A heart-healthy snack
Study selection flow diagram. Credit: Food and nutrition research (2023). DOI: 10.29219/fnr.v67.8961
Eating nuts and seeds frequently may reduce the risk of heart disease, a major review of a new study shows.
Nuts lower cholesterol levels and are linked to a lower risk of cardiovascular disease. Eating nuts lowers your risk of suffering or dying from a heart attack, shows a new systematic review and meta-analysis by researchers working at the University of Oslo and the Karolinska Institute in Stockholm and elsewhere. They came to this conclusion after examining the results of 60 previous studies. Their review was part of ongoing work on the development of new Nordic dietary guidelines.
“If you eat a handful of nuts every day, that’s about 30 grams, you will have a 20 to 25 percent lower risk of cardiovascular disease. In comparison, adults in the Nordic countries eat on average only about 4 grams of nuts per day. Many do not eat nuts or seeds,” says Erik Arnesen, a researcher at the University of Oslo and first author of the study.
A few nuts are better than nothing
Arnesen stresses that while scientists say “the more the merrier,” eating just a few nuts is better than none. Almonds, pistachios and walnuts appear to be the best at lowering cholesterol, but Arnesen says there’s no conclusive evidence yet to recommend specific types of nuts over others.
“Nuts have a beneficial effect on blood cholesterol levels, which is important to keep low to prevent the accumulation of fat in the arteries. This atherosclerosis, as it is called, is one of the biggest risk factors for attacks by heart,” he explains.
It is not known whether nuts affect the risk of stroke and type 2 diabetes
The researchers were also asked to investigate whether eating nuts also reduces the risk of stroke and type 2 diabetes.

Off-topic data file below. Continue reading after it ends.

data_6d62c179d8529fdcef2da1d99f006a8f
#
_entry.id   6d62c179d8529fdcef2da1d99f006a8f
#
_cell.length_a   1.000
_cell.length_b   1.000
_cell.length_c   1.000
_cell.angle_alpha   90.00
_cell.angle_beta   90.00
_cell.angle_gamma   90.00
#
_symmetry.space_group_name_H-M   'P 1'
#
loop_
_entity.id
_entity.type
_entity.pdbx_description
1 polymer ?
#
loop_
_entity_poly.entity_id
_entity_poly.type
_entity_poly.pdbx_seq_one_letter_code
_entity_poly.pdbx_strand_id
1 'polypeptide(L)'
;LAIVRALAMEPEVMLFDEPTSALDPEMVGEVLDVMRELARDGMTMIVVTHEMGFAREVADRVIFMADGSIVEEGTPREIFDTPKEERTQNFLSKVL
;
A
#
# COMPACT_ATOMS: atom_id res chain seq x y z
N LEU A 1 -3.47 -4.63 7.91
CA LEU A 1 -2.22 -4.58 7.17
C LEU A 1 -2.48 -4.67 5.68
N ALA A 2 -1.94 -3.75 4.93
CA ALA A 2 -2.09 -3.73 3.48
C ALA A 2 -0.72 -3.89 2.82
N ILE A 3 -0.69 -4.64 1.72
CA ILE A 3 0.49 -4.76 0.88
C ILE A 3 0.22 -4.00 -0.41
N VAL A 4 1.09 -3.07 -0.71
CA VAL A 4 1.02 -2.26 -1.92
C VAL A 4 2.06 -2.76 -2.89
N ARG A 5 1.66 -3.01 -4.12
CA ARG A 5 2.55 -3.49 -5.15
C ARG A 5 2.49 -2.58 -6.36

“We’re not sure about that. Nuts don’t seem to affect blood pressure, which is one of the risk factors behind strokes. We also can’t be sure if nuts are good for blood sugar levels, which are linked to the risk of type 2 diabetes,” says Arnesen.
The results of the systematic review and meta-analysis were recently published in the journal Food and nutrition research.
Eating nuts can improve cholesterol levels in the population
When it comes to cardiovascular health, the bottom line is that eating nuts is beneficial.
“Although several studies have previously indicated this, this is the largest review to date on cardiovascular health,” says Arnesen.
“Thanks to this systematic review and meta-analysis, we can present a more accurate estimate of the true effects. Showing that nuts lower cholesterol levels provides a credible explanation for why there is a connection between eating nuts and the risk of disease cardiovascular”.
One of the reasons Arnesen gives for this connection is the fatty acid composition of nuts.
“Although nuts cannot be used to treat high cholesterol, we believe the effect is significant enough to be used as a preventive measure among the general population,” says the researcher.
Erik Kristoffer Arnesen et al, Nut and seed consumption and risk of cardiovascular disease, type 2 diabetes and its risk factors: a systematic review and meta-analysis, Food and nutrition research (2023). DOI: 10.29219/fnr.v67.8961
Provided by the University of Oslo
Summons: Nuts and Seeds: A Heart-Good Snack (2023, March 17) Retrieved March 18, 2023, from https://medicalxpress.com/news/2023-03-nuts-seeds-snack-good-heart .html
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